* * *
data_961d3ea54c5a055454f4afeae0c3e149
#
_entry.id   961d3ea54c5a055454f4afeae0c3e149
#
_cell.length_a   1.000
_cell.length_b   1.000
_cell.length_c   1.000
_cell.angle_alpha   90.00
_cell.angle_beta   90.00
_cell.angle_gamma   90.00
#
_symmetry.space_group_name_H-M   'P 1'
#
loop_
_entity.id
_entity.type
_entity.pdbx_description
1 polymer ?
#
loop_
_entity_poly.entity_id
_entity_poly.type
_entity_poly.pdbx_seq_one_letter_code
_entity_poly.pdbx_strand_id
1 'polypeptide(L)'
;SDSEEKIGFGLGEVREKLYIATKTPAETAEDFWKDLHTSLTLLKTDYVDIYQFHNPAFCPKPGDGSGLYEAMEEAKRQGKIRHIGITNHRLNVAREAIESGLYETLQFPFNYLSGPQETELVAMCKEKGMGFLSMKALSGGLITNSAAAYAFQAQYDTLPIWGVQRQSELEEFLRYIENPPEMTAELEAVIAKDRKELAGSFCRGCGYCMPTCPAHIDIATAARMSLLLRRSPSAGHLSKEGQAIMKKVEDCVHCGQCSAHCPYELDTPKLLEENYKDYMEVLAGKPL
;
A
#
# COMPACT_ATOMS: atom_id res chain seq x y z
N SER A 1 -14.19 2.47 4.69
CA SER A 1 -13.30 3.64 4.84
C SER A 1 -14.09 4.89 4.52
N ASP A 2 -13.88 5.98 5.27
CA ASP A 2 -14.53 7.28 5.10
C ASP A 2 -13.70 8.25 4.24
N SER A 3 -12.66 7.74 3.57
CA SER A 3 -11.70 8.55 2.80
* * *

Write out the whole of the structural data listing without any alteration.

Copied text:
data_961d3ea54c5a055454f4afeae0c3e149
#
_entry.id   961d3ea54c5a055454f4afeae0c3e149
#
_cell.length_a   1.000
_cell.length_b   1.000
_cell.length_c   1.000
_cell.angle_alpha   90.00
_cell.angle_beta   90.00
_cell.angle_gamma   90.00
#
_symmetry.space_group_name_H-M   'P 1'
#
loop_
_entity.id
_entity.type
_entity.pdbx_description
1 polymer ?
#
loop_
_entity_poly.entity_id
_entity_poly.type
_entity_poly.pdbx_seq_one_letter_code
_entity_poly.pdbx_strand_id
1 'polypeptide(L)'
;SDSEEKIGFGLGEVREKLYIATKTPAETAEDFWKDLHTSLTLLKTDYVDIYQFHNPAFCPKPGDGSGLYEAMEEAKRQGKIRHIGITNHRLNVAREAIESGLYETLQFPFNYLSGPQETELVAMCKEKGMGFLSMKALSGGLITNSAAAYAFQAQYDTLPIWGVQRQSELEEFLRYIENPPEMTAELEAVIAKDRKELAGSFCRGCGYCMPTCPAHIDIATAARMSLLLRRSPSAGHLSKEGQAIMKKVEDCVHCGQCSAHCPYELDTPKLLEENYKDYMEVLAGKPL
;
A
#
# COMPACT_ATOMS: atom_id res chain seq x y z
N SER A 1 -14.19 2.47 4.69
CA SER A 1 -13.30 3.64 4.84
C SER A 1 -14.09 4.89 4.52
N ASP A 2 -13.88 5.98 5.27
CA ASP A 2 -14.53 7.28 5.10
C ASP A 2 -13.70 8.25 4.24
N SER A 3 -12.66 7.74 3.57
CA SER A 3 -11.70 8.55 2.80